Health officials in Seattle, Washington, where the first US case of the coronavirus occurred says that they are starting to seeing a decline in new cases after issuing strict stay-at-home orders for those residing in the state.
Researchers at the Institute for Disease Modeling in Bellevue, Washington reported their findings to the New York Times on Tuesday. Researchers stated that on average one infected person was able to infect 2.7 other people, but after a month of social distancing, that average is now down to 1.4.
Seattle saw it’s first case of the coronavirus on January 21st after a man returning from Wuhan, China tested positive. By March 1st, cases in the area skyrocketed to 2,159 infected people and resulted in 141 deaths.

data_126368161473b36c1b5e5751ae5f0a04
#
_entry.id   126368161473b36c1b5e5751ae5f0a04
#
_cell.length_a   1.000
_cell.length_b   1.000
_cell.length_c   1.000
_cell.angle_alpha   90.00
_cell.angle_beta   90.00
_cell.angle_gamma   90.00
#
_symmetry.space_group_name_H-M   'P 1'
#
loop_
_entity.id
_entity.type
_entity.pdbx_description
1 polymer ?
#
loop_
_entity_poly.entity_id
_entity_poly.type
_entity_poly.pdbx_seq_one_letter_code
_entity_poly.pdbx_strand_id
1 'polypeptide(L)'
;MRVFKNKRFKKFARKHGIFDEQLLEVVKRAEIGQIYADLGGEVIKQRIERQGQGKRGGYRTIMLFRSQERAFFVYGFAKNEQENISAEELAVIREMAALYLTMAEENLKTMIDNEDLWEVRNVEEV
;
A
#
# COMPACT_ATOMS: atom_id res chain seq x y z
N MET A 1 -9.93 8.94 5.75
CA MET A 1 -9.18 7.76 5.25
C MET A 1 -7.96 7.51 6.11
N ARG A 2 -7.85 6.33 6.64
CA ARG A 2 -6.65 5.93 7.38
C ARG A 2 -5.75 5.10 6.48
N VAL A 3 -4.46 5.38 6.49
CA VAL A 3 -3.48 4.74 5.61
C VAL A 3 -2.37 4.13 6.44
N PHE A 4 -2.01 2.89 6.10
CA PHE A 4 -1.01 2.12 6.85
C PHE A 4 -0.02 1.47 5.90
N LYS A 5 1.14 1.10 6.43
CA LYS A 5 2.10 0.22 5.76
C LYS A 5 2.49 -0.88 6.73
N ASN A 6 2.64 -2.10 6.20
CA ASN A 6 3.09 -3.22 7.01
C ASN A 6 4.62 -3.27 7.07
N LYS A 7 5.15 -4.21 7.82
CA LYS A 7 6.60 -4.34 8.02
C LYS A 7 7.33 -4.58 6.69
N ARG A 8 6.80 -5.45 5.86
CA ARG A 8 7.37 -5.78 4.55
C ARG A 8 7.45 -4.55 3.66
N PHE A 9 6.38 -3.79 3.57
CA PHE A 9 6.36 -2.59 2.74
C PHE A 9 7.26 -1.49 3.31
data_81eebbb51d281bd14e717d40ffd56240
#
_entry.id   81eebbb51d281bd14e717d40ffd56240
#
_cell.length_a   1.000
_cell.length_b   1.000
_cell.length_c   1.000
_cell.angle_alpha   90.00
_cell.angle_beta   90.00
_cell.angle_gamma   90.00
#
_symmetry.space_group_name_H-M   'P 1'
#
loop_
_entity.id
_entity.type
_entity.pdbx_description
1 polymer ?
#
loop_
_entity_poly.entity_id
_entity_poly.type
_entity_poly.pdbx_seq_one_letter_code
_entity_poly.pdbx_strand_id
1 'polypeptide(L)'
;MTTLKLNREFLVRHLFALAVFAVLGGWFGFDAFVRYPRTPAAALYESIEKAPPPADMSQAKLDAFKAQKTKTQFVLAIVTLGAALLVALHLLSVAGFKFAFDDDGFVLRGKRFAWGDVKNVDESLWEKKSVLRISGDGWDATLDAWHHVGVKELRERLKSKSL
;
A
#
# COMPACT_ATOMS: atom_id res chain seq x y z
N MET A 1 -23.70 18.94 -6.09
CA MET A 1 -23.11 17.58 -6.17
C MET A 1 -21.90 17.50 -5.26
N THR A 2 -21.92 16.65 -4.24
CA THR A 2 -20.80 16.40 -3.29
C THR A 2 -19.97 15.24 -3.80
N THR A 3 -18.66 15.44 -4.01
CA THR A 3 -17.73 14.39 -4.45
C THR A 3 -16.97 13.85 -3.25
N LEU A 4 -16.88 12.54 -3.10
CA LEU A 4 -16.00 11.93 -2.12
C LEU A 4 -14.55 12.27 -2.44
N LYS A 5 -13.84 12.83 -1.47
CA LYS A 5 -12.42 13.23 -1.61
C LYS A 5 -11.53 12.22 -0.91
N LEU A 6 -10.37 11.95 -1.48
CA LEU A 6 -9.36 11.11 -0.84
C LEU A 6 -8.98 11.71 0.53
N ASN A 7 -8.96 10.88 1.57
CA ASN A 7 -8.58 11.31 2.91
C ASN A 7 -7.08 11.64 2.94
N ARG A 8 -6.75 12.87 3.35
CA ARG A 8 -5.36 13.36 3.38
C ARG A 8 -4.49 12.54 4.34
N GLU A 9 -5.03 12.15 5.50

While the rate of new cases is beginning to decline, Governor Jay Inslee says he is not ready to lift the shelter-in-place orders just yet:
“There is evidence that doing the aggressive measures can have a benefit,” Gov. Inslee said. The state is not “within 1,000 miles of declaring victory.”
“It would be grossly irresponsible to stop these measures now,” he continued.
Dr. Jeff Duchin, Health Officer for Public Health Seattle and King County echoed Gov. Inslee’s sentiment stating:
“The threat of a rebound that could overwhelm the health care system remains, and will remain for the foreseeable future, if we let up too soon,” Dr. Duchin said.
It was also reported that though Seattle is seeing less cases, Washington as a whole is seeing an uptick in the more rural areas reporting cases.